Texas (1.5-mile) – One win, 3 Top-5s, 5 Top-10s in 22 starts
Phoenix (1 mile) – One wins, 8 Top-5s, 10 Top-10s in 24 starts
Homestead-Miami (1.5 mile) – No wins, 1 Top-5, 4 Top-10s in 12 starts

Three-time W Series champ Jamie Chadwick joining Andretti in Indy NXT Series for 2023

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Jamie Chadwick, the three-time W Series champion, will drive for Andretti Autosport in the Indy NXT Series next season.

Chadwick will make her debut in an American racing series in March, driving the No. 28 for Andretti Autosport with sponsorship from DHL. The 24-year-old will become the first female driver in 13 years to compete full time in the Indy NXT championship.

Chadwick joined the female free-to-enter W Series in its inaugural 2019 season, winning two races and the first of three consecutive championships. She has been a reserve driver for the Williams Formula One team and will continue in that role in 2023. She also has driven in the Extreme E Series.

Despite her success, Chadwick hasn’t landed a bigger ride in F3 or F2, and her break didn’t come until Michael Andretti contacted her and offered a test in an Indy NXT car.

The final three races of this year’s W Series schedule were canceled when funding fell through, but Chadwick still believes the all-female series was the right path for her.

“W Series has always been and will continue to be an opportunity to be racing for every female driver, so for my side, I looked at it while perhaps I would have liked to step up maybe earlier, at the same time being able to have that chance to race, get that experience, have that development, seat time… I was constantly learning,” Chadwick told The Associated Press.

“In that sense, I wasn’t frustrated at all. But on the flip side of it, now I’ve had that experience testing in the United States in Indy NXT and this is something I’m really excited about.”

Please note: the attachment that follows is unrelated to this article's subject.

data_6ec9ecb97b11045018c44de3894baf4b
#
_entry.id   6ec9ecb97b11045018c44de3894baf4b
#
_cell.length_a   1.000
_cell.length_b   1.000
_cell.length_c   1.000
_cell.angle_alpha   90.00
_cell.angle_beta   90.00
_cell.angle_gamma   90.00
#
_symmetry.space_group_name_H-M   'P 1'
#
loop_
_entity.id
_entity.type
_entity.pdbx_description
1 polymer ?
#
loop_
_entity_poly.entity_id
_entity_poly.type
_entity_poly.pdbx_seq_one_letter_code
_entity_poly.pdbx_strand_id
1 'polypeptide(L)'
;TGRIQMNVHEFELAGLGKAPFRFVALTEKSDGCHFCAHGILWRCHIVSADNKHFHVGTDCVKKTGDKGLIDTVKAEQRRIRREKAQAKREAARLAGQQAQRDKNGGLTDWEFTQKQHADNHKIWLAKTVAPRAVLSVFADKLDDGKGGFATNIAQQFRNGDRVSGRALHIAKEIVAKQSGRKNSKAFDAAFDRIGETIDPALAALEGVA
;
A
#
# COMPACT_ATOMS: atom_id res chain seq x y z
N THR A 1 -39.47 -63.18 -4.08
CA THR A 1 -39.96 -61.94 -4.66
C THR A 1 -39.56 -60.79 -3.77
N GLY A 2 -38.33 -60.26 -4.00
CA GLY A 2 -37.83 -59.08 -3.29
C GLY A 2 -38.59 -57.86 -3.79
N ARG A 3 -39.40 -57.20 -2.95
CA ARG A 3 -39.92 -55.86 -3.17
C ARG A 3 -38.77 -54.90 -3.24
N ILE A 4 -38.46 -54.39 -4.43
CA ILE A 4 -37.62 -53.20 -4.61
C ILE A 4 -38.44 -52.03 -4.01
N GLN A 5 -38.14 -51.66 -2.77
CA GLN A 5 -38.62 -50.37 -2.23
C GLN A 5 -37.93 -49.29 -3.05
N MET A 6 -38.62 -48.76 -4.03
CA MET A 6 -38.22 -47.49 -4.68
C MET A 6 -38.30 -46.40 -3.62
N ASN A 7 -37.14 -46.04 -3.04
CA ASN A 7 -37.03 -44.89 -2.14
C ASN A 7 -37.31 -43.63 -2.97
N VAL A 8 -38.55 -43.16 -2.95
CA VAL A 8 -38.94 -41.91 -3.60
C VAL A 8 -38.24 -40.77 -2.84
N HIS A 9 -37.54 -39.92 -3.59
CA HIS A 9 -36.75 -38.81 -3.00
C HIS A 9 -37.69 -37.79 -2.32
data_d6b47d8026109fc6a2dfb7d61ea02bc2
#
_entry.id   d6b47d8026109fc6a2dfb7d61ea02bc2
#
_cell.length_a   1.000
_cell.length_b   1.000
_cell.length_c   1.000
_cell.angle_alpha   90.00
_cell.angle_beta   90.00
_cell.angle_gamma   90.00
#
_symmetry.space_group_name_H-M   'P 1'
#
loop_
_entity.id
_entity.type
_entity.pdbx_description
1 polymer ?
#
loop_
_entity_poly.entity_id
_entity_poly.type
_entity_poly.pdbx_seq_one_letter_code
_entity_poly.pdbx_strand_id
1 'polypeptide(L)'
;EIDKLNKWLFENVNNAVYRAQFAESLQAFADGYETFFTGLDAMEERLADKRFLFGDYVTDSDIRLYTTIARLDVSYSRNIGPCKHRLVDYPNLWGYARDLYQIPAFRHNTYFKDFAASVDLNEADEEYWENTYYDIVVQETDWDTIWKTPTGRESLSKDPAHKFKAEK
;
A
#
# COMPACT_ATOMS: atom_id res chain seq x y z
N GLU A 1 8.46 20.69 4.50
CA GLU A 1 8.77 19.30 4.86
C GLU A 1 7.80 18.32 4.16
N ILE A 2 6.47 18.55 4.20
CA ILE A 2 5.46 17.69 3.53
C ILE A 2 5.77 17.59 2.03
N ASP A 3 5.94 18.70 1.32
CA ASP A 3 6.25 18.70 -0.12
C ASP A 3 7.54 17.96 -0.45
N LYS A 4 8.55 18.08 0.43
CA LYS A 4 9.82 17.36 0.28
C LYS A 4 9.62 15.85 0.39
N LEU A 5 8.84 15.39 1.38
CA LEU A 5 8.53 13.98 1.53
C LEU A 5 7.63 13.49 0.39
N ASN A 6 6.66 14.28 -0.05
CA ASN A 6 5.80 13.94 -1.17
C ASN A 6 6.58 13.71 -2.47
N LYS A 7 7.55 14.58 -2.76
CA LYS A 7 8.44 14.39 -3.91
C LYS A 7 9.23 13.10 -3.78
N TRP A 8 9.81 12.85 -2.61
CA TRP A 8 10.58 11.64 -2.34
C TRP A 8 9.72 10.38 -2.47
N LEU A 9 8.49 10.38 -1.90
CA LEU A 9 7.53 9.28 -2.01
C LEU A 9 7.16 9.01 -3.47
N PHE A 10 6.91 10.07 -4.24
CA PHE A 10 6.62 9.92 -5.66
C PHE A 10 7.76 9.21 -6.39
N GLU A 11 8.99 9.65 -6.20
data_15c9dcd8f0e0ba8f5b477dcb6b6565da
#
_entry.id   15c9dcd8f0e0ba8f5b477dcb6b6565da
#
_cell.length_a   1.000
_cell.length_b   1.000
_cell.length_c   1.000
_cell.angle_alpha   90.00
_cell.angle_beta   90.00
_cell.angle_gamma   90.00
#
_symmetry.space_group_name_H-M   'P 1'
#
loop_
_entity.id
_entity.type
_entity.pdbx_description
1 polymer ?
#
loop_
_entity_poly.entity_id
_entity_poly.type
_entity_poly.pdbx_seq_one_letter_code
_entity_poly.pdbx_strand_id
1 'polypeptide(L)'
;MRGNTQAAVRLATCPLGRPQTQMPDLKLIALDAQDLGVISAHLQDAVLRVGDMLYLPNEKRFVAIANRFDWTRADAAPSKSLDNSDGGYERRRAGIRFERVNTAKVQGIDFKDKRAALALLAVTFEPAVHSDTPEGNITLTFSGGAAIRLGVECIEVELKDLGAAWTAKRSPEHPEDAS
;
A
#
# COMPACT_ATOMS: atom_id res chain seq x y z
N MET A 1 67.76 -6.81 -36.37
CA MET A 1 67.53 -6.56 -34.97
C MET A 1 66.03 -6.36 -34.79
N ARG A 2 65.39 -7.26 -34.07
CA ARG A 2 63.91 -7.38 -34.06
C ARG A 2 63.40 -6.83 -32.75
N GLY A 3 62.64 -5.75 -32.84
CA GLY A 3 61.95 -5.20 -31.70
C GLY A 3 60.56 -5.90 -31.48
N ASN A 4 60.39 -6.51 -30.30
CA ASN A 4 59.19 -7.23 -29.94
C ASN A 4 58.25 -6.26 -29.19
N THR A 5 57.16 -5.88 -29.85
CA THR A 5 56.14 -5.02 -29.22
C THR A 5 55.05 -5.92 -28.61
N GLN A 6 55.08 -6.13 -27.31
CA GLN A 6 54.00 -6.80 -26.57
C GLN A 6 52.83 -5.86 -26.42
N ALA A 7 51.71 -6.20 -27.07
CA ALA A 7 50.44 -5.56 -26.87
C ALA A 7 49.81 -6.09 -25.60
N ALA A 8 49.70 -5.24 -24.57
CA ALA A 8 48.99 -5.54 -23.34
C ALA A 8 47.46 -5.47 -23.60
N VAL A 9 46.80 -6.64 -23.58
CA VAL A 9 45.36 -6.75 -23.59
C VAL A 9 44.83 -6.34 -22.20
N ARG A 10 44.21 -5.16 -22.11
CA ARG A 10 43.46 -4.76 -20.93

Chadwick also is expected to have an enhanced role as a development driver next season with Williams, which chose American driver Logan Sargeant to fill its open seat on next year’s F1 grid.

“Andretti Autosport is proud to be supporting Jamie alongside DHL,” said Michael Andretti. “Jamie’s successful career speaks for itself, but Indy NXT gives Jamie the opportunity to continue her development in a new type of racing.

“We’ve turned out five Indy NXT champions over the years and look forward to continuing our role in developing new talent.”

Indy NXT is the new name of the rebranded Indy Lights Series, the final step on the ladder system before IndyCar.

Andretti will field two drivers next season in IndyCar that were developed in Indy NXT: Kyle Kirkwood, the 2021 champion, will return to Andretti after one season in IndyCar driving for A.J. Foyt Racing, and Devlin DeFrancesco is back for a second season.

Chadwick will be teammates in Indy NXT with Hunter McElrea and Louis Foster. She becomes Andretti’s second full-time female driver alongside Catie Munnings, who competes for Andretti United in the Extreme E Series.